3 Charlie Doves

4 Jeff Henriquez

5 Joe Conzo

6 Danny Cortes

7 Kate Storch, curator; typography by Peter Paid to the right of miniature art by Danny Cortes

Interview conducted and edited by Lois Stavsky; photos 1-4, 6 & 7 Lois Stavsky; photo 5, courtesy One Art Space

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Opening this evening, Friday, January 13 and running through February 5 at City Point in Downtown Brooklyn is POSITIVE VIBRATIONS. Curated by Collect with Lulu and Silvertuna Studios, it is an exhilarating exhibition featuring an eclectic scope of works by a range of contemporary artists from legendary graffiti writers to pro skaters.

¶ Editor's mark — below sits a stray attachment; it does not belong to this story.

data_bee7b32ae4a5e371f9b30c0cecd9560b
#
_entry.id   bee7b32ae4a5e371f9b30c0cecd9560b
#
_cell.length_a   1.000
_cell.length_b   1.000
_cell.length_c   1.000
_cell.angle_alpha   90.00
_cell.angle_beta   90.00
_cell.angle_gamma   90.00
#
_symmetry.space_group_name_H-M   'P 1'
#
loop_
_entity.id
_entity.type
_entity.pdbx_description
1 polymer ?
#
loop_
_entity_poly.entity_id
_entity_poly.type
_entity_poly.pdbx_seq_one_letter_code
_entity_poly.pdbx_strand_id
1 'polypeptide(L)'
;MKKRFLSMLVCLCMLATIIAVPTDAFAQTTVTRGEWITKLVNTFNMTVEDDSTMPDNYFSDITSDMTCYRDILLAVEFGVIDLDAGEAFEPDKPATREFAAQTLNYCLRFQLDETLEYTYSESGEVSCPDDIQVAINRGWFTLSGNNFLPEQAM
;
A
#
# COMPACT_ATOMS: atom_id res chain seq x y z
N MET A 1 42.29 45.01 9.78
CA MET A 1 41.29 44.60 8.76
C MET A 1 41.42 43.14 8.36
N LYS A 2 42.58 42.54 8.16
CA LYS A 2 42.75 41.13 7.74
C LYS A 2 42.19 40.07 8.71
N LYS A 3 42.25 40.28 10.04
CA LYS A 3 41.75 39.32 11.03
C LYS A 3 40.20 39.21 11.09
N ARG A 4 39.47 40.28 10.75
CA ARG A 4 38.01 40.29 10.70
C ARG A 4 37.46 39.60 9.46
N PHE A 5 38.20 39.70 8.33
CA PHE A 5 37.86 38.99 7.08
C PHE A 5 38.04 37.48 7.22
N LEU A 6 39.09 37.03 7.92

The image featured above was fashioned by the wonderfully talented Bronx-based Zimad, who also painted a huge, brightly-hued mural at City Point’s Flatbush Atrium as a tribute to the approaching Chinese New Year, the Year of the Rabbit. A limited-edition of Year of the Rabbit coloring book calendar will be also available for purchase at the gallery.

A small selection of images of additional artworks on exhibit in POSITIVE VIBRATIONS follow:

Bronx-based Eric Orr

American Pro skater Christian Hosoi

NYC-based Australian artist Damien Mitchell

Bronx-based legends Cope 2 (top) and T-KID 170

Greek artist Andreas Rousounelis

Chicago-based Rubén Aguirre

The gallery is welcoming to children, as well. Among the exhibition’s highlights are classes scheduled for children by the legendary Al Diaz on “How to Create Your Own Graffiti Alphabet.”

Located at 445 Albee Square West, the gallery is open Monday – Wednesday by appointment and Thursday – Sunday 12-7pm. Gallery contacts are lulu@collectwithlulu.com and silvertunastudios@gmail.com